15. A Steering Committee quorum is one more than half the SC membership. A simple majority of the quorum is needed for SC decisions.

 

16. Sponsoring organizations and caucuses may review decisions made by the steering committee to permit an organization to become a member if an objection is raised that was not anticipated by the Steering Committee.

 

D. Finances

 

1. Financial contributions are not a prerequisite for participation by sponsoring organizations, caucuses, endorsing organizations, and individuals.

 

2. The suggested annual contribution is a minimum of $50 for local groups

and $100 for national groups.

 

3. All financial decisions will be made by the sponsoring organizations, except

those delegated  to the Steering Committee (with agreed-upon restrictions).

 

4. Funds will be disbursed by a designated organization, which will present quarterly financial

statements to the Steering Committee and made available to sponsoring organizations.

 

E. General Meetings

 

1. The General Membership shall endeavor to meet at least once every two

years.

 

2. The exact number of meetings, agenda, locations, etc. shall be determined by the Steering

Committee with input from the General Membership.

 

3. Proposed agendas, proposals to be considered, and meeting minutes shall be circulated

to the NNOMY member organizations and caucuses to allow discussion and transparency of

steering committee actions.

 

NNOMY Reader

 Learning the Issues about Youth Demilitarization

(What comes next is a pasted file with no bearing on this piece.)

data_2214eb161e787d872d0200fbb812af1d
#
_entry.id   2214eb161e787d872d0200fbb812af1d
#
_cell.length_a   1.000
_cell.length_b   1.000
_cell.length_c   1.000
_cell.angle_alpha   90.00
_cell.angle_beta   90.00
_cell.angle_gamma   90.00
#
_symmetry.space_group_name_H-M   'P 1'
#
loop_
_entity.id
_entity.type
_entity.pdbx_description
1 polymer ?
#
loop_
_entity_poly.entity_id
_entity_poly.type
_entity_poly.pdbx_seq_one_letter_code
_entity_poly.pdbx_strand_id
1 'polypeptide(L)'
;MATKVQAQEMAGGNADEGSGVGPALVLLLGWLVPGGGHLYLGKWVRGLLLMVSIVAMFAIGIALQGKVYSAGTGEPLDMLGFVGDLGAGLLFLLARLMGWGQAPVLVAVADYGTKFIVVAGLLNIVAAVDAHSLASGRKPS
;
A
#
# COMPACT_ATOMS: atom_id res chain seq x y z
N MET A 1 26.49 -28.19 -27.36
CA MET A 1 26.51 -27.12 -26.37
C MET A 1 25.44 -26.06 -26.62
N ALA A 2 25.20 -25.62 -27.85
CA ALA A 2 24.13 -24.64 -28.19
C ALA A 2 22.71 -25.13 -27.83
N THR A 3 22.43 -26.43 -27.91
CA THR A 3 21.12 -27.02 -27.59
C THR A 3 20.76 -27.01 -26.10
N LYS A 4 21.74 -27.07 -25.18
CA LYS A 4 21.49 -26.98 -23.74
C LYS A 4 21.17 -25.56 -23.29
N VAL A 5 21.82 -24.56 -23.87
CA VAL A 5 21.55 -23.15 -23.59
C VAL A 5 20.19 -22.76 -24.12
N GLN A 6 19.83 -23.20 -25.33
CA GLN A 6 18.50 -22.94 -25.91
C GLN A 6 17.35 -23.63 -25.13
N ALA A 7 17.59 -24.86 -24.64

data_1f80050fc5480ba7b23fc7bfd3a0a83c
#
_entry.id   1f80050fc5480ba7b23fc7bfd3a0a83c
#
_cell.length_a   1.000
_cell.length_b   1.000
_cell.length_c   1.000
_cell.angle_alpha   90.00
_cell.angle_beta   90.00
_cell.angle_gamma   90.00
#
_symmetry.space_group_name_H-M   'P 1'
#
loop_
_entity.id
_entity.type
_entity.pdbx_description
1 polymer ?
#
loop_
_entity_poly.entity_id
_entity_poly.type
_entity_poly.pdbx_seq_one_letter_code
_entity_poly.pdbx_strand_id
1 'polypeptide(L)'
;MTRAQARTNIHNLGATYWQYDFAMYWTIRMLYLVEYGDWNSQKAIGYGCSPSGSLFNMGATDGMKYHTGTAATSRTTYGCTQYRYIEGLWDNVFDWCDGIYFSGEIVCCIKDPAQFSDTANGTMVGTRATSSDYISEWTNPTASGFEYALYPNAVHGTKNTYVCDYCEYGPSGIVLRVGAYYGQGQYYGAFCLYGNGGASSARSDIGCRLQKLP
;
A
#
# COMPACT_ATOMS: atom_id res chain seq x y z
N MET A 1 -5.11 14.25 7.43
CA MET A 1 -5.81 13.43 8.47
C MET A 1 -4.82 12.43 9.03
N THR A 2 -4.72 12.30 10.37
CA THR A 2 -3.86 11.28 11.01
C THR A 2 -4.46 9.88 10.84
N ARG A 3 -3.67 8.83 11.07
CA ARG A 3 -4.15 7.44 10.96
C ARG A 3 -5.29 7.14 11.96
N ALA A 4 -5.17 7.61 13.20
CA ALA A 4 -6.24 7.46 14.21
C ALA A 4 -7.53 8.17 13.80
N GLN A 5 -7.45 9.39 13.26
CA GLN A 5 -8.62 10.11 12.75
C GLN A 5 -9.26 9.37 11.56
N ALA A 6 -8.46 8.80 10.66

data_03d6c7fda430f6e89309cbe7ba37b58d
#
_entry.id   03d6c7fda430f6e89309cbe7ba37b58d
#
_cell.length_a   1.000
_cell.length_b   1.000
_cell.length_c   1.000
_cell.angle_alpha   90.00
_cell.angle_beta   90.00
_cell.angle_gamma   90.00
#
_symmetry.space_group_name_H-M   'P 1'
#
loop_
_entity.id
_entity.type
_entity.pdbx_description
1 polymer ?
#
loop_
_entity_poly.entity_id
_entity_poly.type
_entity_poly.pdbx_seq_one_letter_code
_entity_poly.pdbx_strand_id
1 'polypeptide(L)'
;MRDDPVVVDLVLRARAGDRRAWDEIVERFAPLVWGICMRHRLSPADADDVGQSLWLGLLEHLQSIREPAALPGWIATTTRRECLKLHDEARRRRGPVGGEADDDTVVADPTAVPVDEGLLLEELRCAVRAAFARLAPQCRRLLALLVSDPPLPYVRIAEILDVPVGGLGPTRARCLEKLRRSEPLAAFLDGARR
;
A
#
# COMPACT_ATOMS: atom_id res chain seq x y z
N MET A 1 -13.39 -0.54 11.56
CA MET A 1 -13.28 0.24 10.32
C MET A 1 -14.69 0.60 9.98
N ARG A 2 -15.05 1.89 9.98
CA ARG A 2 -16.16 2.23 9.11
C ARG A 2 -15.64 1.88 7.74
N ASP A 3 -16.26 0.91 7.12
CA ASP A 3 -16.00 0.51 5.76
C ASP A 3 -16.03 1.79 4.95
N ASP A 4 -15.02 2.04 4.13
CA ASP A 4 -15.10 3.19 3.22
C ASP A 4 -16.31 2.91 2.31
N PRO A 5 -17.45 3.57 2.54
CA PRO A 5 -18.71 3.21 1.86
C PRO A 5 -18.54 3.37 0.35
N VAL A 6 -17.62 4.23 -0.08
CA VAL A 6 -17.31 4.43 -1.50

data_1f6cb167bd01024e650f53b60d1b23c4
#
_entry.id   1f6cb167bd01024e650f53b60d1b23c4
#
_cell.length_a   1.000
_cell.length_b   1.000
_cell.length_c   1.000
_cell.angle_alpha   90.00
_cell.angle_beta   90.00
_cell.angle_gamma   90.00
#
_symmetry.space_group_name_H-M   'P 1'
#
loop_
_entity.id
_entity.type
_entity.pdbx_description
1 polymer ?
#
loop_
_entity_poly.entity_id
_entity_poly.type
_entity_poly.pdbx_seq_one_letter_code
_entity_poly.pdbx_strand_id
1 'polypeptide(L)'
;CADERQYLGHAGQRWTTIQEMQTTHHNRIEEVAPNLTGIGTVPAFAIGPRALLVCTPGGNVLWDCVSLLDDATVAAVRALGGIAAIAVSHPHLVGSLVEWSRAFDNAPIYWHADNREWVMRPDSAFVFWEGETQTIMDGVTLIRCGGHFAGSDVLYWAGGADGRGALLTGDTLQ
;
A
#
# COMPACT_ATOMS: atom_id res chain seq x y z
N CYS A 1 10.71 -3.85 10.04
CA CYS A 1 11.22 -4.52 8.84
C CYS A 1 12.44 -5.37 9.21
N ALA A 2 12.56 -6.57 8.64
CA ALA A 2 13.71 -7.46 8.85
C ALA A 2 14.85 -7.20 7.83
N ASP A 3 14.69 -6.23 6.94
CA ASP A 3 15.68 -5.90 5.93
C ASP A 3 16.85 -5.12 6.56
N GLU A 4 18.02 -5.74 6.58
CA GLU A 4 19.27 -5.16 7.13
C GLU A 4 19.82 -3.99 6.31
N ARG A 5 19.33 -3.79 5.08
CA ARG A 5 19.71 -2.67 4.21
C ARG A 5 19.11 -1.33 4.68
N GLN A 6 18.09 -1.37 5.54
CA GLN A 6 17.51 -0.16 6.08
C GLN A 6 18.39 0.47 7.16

NNOMY ReaderThe NNOMY Reader is a useful primer to learn about the realities of military recruitment, the militarism effecting our youth in schools and our opportunities for peaceful coexistance. This collection of articles represents a historical overview of the U.S. based counter-recruitment movement's strategies to inform and intervene in schools and the community about the Pentagon's multi-billion dollar programs to recruit America's youth into escalating wars. The NNOMY Reader also includes some information on alternatives to enlistment, as well as research presented by activists and investigators on the nature and risks of cultural militarization and how it  threatens our democracy. Learn more

Registered User Login

Registered users have access to article and category indexes, document downloads and research links. Utilize your user menu to access these resources. If you do not have an account, you must SIGN UP first.

 

The 2016 Back-To-School kit for Counter-recruitment and School Demilitarization Organizing is a catalog of basic material useful to educating young people and school personnel about the realities of military enlistment and war. The catalog also includes some information on alternatives to enlistment, as well as items written for organizers seeking to reach out to local schools.

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the Militarization of youth (NNOMY)

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The National Network Opposing the Militarization of Youth (NNOMY) is supported by individual contributions and a grant by the Craigslist Charitable Fund - 2016 Except where otherwise noted, content on this site is licensed under a Creative Commons Attribution 3.0 License.